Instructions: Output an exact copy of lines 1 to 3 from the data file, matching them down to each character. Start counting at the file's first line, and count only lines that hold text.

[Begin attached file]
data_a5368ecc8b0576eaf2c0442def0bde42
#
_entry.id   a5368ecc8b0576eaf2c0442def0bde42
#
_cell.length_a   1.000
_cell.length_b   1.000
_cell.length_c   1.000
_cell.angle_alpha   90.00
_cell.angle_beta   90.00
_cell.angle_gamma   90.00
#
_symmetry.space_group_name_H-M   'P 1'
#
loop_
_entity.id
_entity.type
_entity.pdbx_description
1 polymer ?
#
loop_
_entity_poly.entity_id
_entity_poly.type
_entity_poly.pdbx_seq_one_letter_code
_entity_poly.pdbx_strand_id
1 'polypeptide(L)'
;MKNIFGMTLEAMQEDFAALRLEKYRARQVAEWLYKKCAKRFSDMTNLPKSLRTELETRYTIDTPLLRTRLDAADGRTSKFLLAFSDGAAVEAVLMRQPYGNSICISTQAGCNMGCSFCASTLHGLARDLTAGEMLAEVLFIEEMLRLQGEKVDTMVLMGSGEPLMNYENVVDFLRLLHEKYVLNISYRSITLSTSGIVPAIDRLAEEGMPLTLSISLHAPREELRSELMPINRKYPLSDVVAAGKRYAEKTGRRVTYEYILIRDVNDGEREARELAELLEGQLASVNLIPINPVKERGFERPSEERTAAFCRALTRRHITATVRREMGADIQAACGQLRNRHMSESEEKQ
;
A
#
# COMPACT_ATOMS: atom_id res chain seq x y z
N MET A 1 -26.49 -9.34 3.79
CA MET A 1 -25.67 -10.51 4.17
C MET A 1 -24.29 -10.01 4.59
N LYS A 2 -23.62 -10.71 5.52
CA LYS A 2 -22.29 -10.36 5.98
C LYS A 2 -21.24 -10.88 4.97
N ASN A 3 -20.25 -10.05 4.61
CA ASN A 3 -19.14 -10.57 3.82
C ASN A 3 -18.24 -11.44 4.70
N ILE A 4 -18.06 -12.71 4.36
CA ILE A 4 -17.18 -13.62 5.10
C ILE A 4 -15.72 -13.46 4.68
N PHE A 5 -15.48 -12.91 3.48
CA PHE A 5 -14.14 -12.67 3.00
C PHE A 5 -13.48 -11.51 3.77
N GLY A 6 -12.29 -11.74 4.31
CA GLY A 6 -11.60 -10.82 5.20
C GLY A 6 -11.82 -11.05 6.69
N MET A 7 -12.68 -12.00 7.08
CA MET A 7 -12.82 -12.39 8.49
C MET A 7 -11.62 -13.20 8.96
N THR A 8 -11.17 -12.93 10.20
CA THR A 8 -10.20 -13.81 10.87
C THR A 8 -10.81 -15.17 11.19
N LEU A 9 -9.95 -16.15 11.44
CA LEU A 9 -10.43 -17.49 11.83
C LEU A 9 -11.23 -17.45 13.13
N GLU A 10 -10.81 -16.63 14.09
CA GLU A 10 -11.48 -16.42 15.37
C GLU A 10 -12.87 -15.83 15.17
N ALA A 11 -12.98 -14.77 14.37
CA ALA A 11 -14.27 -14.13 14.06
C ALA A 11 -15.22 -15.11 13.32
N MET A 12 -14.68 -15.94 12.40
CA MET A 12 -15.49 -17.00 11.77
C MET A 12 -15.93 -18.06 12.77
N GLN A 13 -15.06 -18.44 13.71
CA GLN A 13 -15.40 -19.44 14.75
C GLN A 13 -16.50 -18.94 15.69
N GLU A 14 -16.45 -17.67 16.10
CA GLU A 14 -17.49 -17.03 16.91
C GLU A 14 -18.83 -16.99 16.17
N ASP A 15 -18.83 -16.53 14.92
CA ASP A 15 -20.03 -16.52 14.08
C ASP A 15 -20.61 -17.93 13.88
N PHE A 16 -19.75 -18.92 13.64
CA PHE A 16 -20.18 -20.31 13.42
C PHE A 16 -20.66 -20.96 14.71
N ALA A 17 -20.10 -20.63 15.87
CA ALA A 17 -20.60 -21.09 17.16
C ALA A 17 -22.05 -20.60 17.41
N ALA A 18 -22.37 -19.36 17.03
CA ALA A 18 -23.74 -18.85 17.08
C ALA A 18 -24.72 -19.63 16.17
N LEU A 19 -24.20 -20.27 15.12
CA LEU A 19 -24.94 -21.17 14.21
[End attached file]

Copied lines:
data_a5368ecc8b0576eaf2c0442def0bde42
#
_entry.id   a5368ecc8b0576eaf2c0442def0bde42